There’s a playfulness to the way Edwards structures his action, though. There’s a careful discretion at work, and the hand of the filmmaker functions as a companion instead of a prodding sensationalist. Edwards presents us with subjects of epic proportions and frames them gorgeously and cleverly, but reveals so little about them that all we can do is sit back and bask in the wonderment of what we’re seeing. We’re rewarded for our patience by being allowed to fantasize instead of having everything presented to us in cookie-cutter shape.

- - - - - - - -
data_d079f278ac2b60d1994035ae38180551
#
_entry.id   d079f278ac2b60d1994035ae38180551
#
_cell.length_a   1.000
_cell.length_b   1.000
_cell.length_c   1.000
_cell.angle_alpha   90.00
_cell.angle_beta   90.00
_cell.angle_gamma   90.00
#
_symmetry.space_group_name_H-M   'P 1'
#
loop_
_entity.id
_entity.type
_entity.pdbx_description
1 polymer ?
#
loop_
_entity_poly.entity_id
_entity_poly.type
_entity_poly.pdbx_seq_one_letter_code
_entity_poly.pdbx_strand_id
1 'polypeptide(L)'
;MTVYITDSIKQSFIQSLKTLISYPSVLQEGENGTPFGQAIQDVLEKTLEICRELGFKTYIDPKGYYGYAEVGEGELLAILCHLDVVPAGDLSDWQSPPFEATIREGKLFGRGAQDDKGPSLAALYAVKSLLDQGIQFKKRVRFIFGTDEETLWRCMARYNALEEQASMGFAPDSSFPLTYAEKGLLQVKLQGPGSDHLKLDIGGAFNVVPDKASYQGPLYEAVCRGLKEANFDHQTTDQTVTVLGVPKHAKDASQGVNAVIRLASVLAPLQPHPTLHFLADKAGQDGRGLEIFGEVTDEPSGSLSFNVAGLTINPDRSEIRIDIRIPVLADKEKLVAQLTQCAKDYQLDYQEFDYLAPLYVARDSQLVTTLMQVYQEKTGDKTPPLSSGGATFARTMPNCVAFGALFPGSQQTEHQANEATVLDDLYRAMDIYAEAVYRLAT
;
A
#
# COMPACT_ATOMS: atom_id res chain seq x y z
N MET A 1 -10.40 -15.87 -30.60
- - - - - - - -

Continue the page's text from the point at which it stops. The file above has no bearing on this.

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In many ways, Godzilla is a response—almost a critique, if you will—of the state of things in Hollywood. It’s at first peculiar that Edwards’ creatures often find themselves battling amidst tourist attractions around the world. One of the Muto ravages the Las Vegas landscape, tearing through faux versions of the Eiffel Tower and Manhattan, we see them duke it out in Hawaii, destroying an airport and interrupting a beach full of lei-laden vacationers; in both locales, our focus is often placed on two small children; a boy at the airport and a girl on the beach. Edwards spends the majority of both scenes focused on the children’s faces as they watch, unsure of whether to be frightened or mystified at what they’re seeing. The adults—whether they pull levers on the slot machines or sip drinks on the beach—spend most of their time distracted, and that’s exactly how Hollywood operates; adults flock to the tentpoles weekend after weekend, fostering a culture of quick-fix fandom that’s never satiated until the next lever that’s offered is pulled, though it never quite yields a jackpot. The only ones left when the smoke clears, then, are the children who dare to explore and hang on to that sense of wonderment, and Godzilla nurtures that curious child inside us all. It’s a film that gives us beautiful images and sweeping vision at the hands of a clever filmmaker with a creative pulse beating through the veins of a film that would have otherwise been about reaffirming the status quo for the action-oriented blockbuster. Instead, Godzilla is able to find harmony amidst the bluster of pots and pans.